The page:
Centre of attention: Chelsea captain John Terry was able to celebrate FA Cup victory over Anton Ferdinand’s QPR at Loftus Road
By Jason Burt, at Loftus Road
Last Updated: 8:43PM GMT 28/01/2012
Read a full match report of the FA Cup fourth round game between Queens Park Rangers and Chelsea at Loftus Road on Saturday Jan 28 2012.
Juan Mata’s hotly-disputed penalty helped Chelsea secure victory in a tempestuous FA Cup fourth-round tie at west London rivals QPR today.
The Football Association cancelled the pre-match handshakes because of the maelstrom surrounding Anton Ferdinand and John Terry and, unfortunately, somewhere along the way the football appeared to have been cancelled also.
For an hour this was a spiky FA Cup fourth-round tie, a west London derby between bitter rivals with rancorous history, that somehow transformed itself into a turgid encounter of the most questionable quality.
Then there were two minutes in which the pulses raced and controversy reigned. QPR went close to scoring and then Chelsea took the lead through a penalty that simply should never have been given. And the tie then drifted to its end.
Chelsea will feel a sweet pang of revenge having lost the Premier League match between the two sides in October, by the same scoreline and through another penalty that they — with less justification — claimed should never have been awarded either.
There was then, of course, the eruption of investigation and allegation surrounding what Terry was accused of saying to Ferdinand with the case now imminently in the courts.
On Saturday Juan Mata’s cross, after a strong run by Ramires, was aimed towards Daniel Sturridge. The striker fell to the turf, however, with Clint Hill beside him and the QPR defender immediately remonstrated, accusing Sturridge of diving as he had also accused him of doing moments earlier.
To Hill’s horror, referee Mike Dean judged differently. The penalty was awarded and Mata struck the ball unerringly into the net.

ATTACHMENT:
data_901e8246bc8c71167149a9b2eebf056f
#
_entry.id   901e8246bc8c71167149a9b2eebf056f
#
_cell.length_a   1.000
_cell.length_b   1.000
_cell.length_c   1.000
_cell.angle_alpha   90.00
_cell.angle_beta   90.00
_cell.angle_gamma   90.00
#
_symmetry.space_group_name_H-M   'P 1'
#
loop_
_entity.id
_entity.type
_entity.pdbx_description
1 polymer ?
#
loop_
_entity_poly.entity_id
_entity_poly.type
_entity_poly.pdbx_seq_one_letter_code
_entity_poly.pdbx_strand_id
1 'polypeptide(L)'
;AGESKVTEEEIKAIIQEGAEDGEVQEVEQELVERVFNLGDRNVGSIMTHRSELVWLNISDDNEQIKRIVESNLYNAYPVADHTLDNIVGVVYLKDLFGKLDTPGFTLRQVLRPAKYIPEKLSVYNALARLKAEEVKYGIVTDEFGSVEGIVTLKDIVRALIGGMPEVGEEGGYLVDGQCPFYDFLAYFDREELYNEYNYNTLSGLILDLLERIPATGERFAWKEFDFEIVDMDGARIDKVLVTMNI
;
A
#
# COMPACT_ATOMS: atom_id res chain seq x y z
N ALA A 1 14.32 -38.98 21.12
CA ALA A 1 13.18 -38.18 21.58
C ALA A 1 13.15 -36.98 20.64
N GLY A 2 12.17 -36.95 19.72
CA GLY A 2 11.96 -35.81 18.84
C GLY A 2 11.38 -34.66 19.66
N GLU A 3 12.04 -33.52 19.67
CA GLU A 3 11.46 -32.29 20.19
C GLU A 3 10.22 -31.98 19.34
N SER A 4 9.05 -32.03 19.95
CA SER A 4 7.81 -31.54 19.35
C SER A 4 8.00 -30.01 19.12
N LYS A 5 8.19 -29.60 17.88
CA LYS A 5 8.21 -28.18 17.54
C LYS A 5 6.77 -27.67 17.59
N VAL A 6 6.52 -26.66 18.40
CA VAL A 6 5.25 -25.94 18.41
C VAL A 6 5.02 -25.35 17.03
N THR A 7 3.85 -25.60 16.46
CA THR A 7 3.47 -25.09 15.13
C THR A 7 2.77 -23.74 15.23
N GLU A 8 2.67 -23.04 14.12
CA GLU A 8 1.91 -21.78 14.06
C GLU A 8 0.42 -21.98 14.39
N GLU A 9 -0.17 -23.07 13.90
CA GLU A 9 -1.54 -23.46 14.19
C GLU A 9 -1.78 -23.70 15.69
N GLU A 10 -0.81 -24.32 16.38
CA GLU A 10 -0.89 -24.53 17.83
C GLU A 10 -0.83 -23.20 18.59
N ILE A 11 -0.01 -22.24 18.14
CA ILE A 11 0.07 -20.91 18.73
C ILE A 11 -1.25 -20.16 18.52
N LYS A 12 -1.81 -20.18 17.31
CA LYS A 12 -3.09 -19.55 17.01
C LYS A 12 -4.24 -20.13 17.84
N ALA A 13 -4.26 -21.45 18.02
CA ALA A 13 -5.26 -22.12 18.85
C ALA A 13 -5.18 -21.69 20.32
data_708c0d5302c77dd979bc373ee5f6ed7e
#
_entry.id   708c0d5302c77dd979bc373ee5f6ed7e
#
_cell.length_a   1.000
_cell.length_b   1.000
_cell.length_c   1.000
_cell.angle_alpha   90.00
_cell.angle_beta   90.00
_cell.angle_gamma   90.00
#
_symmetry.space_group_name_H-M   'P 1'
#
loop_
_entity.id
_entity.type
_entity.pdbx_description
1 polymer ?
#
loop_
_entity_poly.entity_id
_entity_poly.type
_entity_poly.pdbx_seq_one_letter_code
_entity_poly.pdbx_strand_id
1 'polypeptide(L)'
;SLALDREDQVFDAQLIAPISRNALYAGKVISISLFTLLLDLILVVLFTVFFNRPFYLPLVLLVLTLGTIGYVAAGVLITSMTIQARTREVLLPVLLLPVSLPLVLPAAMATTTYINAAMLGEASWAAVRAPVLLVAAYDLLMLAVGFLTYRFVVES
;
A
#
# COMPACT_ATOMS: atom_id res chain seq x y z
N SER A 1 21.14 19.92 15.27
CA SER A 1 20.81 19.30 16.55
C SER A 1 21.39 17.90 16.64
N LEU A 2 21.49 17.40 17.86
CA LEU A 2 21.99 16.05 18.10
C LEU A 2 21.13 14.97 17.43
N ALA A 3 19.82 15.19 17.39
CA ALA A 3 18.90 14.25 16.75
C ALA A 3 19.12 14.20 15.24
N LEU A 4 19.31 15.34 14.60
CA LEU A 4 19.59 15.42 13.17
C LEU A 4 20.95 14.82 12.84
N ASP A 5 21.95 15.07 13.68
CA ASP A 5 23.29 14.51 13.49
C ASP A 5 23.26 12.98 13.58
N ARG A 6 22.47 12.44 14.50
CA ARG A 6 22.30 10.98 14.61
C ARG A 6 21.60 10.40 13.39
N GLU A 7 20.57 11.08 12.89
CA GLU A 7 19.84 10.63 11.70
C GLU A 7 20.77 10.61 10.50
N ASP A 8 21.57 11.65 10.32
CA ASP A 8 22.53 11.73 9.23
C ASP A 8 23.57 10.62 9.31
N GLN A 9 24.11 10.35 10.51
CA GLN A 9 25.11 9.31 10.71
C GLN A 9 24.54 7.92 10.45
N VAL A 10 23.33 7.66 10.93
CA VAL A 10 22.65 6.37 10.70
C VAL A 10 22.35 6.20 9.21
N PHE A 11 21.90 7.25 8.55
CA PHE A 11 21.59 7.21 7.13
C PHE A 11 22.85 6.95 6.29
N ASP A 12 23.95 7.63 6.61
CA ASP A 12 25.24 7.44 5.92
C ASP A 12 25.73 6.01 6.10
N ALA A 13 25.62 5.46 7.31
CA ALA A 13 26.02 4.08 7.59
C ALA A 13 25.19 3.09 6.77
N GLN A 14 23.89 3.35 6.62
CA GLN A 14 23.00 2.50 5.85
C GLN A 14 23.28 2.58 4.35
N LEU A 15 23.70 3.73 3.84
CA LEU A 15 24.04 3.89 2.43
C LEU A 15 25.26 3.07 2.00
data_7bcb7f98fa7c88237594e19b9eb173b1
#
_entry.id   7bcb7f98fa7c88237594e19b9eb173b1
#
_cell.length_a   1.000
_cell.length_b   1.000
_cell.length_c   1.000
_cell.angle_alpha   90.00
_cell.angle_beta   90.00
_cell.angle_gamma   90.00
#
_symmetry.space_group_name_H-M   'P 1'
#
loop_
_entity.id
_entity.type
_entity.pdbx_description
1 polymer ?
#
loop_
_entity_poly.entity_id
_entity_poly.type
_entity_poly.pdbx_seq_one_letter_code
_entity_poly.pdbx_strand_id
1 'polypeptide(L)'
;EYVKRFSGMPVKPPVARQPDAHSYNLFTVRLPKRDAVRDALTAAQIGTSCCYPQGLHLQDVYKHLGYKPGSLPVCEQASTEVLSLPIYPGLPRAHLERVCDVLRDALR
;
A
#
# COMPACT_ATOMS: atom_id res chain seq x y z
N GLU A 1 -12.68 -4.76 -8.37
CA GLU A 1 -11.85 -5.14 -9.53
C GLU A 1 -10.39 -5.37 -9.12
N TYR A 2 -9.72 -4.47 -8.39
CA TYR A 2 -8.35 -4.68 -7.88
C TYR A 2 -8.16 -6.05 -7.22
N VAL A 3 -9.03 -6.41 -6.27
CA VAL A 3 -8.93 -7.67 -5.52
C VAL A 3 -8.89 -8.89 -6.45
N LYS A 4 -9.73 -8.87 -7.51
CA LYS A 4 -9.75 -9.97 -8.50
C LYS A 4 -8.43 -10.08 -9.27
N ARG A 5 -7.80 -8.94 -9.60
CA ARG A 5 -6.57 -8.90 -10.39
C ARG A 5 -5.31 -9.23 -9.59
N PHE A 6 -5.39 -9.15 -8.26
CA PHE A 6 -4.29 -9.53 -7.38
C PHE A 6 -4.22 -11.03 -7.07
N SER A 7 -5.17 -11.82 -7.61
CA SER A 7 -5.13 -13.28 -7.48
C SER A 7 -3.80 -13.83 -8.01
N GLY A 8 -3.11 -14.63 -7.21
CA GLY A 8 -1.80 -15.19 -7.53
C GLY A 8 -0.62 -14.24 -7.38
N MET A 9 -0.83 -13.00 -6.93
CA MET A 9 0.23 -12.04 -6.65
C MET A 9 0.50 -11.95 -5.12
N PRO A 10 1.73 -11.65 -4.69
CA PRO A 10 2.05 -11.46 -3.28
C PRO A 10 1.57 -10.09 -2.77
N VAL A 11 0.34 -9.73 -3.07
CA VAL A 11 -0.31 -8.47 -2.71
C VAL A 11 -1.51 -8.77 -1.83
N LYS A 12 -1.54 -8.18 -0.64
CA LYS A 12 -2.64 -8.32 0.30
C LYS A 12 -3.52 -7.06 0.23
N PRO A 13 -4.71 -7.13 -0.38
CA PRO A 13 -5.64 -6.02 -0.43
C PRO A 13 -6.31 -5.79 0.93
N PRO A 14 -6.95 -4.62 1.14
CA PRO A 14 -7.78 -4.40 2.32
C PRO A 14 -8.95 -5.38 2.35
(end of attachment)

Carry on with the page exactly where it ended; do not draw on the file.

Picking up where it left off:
“Mike Dean will be very disappointed when he looks at that again,” said QPR manager Mark Hughes, choosing his words with great care.
“He said he had to give it because the lad [Sturridge] was going to head the ball.” In truth, Mata’s cross was sailing over Sturridge and, in any case, there did not appear to be a push.
Chelsea manager Andre Villas-Boas was having none of that and could not resist adding that the last time Chelsea were here they also had two men dismissed and did not garner sympathy.
This victory meant much to him not least because he is now ramping up the FA Cup as a competition which his team can win.
Returning from their training camp in Mallorca, and without the injured Frank Lampard, Villas-Boas fielded his strongest available side, although they lost Ramires with a medial ligament problem that could rule him out for a month.
QPR needed a striker, especially with Heider Helguson again departing injured.
There was no menace yesterday, beyond the stands, and even much of that was pantomime stuff, and precious little from Chelsea either with Fernando Torres taking two steps backwards — apart from a couple of clever runs — after the progress made in recent weeks.
In the first period, every reporter’s notebook — beyond the odd registering of chants about Terry’s parentage — was only added to when Mata’s drive, after Luke Young slipped, was smartly beaten away by Paddy Kenny.
It really was that uneventful. Chelsea had control but could not kill the game. Crosses were over-hit, passes misplaced, runs went unread.
Torres teed up Sturridge, after a fine dribble, but he blasted over and then, soon after, fell to the ground claiming a trip by Hill who was, not for the last time, furious with him.
Then Shaun Wright-Phillips burst into the area and hit a cross-shot that Petr Cech beat out and Jamie Mackie waved a leg at, when he should have driven it back into the net, wasting a glorious opportunity.
Chelsea broke away — and Sturridge ‘won’ the penalty. Could QPR reply? It never appeared likely.
There wasn’t the stomach from either club for a replay and the closest it came to being forced was deep into added time when the ball broke wide to Young whose fierce half-volley was well-judged by Cech who pushed it away.
Terry and Ferdinand proved to be, probably, the game’s best two performers. Both defended immaculately with Terry unflappable — as he can sometimes be in cases of adversity — and Ferdinand imperious.
They both, also, studiously avoided each other at the final whistle with Ferdinand completing a circuit of the pitch to thank the QPR supporters — and Terry thumping his chest before the 3,000 visiting fans.
He hugged Sturridge also, in congratulation, much to the fierce annoyance of the QPR contingent. That final whistle felt like a relief. For everyone.